Vagina is the passage from the cervix to the outside of the body of a woman. It is also called as birth canal as the baby passes out from the body through this canal. The glandular cells of the vagina produce mucus that keeps the vagina moist. The wall consists of squamous epithelial cells. Underneath the wall, there is connective tissue, muscle tissue, nerves, and lymph vessels.
Vaginal cancer is a rare or uncommon condition. Only one out of every 1,100 women may develop vaginal cancer. It is of the following types:
Symptoms of vaginal cancer are not seen during initial stages. The symptoms appear as the disease progresses. The symptoms include:
The causes of vaginal cancer are not clear. In general, cancer occurs due to a mutation in the DNA leading to an abnormal growth of cells. These abnormal cells undergo cell division rapidly and form a mass called the tumor.
Elderly women are at more risk for vaginal cancer. Use of diethylstilbesterol during pregnancy, smoking, multiple sexual partners, human papilloma virus (HPV) infection, history of cervical cancer, history of previous radiation therapy, and hysterectomy increases the risk of vaginal cancer.
Your doctor performs a physical examination and reviews your medical history. Other tests include:
Your doctor chooses the treatment based on your age, physical condition, stage of cancer, and extent of spread of the disease. Treatment of vaginal cancer includes:
Surgery: Surgery involves removal of small tumors, vaginectomy, or pelvic exenteration (removal of a majority of pelvic organs) depending on the extent of your cancer. Your doctor recommends pelvic exenteration if your cancer has spread to a majority of pelvic area or cancer has recurred.
If vaginectomy is performed, you may undergo a surgery called vaginal reconstruction. In this procedure, your surgeon constructs a new vagina using the flaps of muscle or sections of intestine.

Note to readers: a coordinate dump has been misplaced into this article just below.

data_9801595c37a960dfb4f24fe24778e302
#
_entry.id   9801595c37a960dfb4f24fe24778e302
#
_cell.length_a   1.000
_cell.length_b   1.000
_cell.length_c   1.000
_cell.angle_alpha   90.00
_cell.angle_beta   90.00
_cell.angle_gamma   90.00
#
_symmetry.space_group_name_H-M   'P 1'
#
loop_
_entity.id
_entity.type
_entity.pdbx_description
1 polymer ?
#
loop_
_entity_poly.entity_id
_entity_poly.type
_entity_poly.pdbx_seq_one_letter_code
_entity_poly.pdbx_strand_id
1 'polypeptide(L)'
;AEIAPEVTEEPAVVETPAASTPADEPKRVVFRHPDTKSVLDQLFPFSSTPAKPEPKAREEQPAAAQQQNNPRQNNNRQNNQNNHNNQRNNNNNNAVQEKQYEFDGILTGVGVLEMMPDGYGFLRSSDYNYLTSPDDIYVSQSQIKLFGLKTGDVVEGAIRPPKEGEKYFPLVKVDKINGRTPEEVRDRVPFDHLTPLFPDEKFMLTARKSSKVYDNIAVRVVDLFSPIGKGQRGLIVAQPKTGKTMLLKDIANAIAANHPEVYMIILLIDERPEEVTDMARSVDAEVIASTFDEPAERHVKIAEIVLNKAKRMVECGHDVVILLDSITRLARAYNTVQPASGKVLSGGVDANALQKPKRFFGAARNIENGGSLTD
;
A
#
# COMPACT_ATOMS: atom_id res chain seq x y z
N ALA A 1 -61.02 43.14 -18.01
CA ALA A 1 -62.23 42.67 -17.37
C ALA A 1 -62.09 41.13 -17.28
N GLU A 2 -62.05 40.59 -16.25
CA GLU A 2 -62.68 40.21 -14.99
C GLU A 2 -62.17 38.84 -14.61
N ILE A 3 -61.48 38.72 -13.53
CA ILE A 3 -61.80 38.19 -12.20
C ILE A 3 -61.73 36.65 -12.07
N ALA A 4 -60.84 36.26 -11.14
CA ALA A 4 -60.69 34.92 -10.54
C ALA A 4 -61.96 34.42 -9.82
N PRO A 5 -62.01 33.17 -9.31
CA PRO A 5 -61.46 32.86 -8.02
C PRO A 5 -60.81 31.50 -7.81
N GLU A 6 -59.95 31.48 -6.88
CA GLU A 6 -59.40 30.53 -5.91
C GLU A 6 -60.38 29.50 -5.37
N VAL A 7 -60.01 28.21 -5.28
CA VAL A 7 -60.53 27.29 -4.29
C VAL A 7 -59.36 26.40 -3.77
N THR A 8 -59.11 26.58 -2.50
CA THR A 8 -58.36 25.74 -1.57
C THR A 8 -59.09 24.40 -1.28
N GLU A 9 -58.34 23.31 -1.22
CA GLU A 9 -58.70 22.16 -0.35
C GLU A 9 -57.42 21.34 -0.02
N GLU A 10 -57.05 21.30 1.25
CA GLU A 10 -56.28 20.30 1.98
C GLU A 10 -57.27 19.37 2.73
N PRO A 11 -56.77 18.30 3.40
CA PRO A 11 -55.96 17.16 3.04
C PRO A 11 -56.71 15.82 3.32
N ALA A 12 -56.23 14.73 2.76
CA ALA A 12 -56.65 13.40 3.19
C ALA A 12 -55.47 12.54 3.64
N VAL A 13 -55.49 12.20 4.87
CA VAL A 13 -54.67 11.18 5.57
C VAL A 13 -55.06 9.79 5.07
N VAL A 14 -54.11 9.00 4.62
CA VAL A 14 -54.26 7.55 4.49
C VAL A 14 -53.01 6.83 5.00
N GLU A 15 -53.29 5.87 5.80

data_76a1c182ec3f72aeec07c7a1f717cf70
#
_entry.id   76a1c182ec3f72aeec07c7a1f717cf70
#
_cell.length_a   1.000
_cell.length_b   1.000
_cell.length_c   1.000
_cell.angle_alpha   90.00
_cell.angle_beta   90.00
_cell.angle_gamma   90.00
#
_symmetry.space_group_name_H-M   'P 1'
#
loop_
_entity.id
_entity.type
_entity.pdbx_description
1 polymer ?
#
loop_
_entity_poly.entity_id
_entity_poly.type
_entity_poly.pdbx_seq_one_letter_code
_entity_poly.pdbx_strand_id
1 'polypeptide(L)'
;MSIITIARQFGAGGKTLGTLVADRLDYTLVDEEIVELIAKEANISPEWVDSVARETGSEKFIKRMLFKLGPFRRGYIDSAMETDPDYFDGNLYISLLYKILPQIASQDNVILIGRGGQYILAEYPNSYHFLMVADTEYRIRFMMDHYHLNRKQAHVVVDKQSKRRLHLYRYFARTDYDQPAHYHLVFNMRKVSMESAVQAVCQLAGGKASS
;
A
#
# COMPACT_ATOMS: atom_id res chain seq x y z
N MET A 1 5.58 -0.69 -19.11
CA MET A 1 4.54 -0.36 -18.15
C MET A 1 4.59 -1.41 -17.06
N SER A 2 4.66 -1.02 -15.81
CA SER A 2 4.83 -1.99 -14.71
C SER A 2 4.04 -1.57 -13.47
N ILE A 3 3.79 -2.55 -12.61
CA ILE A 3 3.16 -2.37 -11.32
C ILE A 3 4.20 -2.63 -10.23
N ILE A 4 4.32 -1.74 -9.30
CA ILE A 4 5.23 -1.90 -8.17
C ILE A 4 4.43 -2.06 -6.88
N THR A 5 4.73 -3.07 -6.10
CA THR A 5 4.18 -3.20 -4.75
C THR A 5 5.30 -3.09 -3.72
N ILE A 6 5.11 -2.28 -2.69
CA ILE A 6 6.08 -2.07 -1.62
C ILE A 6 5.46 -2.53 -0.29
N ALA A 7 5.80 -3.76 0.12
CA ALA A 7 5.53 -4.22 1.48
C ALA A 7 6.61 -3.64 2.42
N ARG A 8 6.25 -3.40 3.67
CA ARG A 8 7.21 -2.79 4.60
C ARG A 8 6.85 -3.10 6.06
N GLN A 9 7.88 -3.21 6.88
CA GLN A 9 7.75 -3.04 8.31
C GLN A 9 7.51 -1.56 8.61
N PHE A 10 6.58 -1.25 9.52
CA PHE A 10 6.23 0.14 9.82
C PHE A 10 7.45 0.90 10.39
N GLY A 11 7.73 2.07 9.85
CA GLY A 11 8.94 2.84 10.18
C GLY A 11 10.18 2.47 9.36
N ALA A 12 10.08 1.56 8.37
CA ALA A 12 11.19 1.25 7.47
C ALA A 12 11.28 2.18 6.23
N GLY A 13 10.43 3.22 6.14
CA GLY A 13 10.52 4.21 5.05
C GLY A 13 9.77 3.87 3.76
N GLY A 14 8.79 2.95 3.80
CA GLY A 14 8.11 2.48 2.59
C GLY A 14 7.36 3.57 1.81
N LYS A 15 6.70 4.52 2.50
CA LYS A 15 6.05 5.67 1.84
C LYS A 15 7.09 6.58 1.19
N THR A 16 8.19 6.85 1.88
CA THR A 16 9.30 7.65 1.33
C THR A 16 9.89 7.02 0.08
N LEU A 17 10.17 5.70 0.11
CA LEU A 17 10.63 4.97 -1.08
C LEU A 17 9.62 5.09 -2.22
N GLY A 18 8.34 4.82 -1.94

Radiation therapy: Radiation therapy involves killing cancer cells using laser beams or high-energy X-rays. Your doctor chooses either external radiation or internal radiation (brachytherapy). External radiation is performed by positioning you on a table and directing the radiation machine to the target area. Internal radiation is given by placing radioactive devices such as wires, cylinders, or other materials in your vagina and removing these devices after a certain amount of time.
Generally, internal radiation is given after external radiation. But, individuals who are in the early stages of cancer receive only internal radiation.
In few cases, chemotherapy is given the following radiation to enhance the effectiveness of the therapy.
Before initiating the treatment, talk with your doctor and clearly, explain your expectations from the therapy. Take help from your healthcare team and family members to identify and implement coping strategies. Discuss the possible side effects that you may experience during and after treatment.
Following few tips can help to prevent vaginal cancer: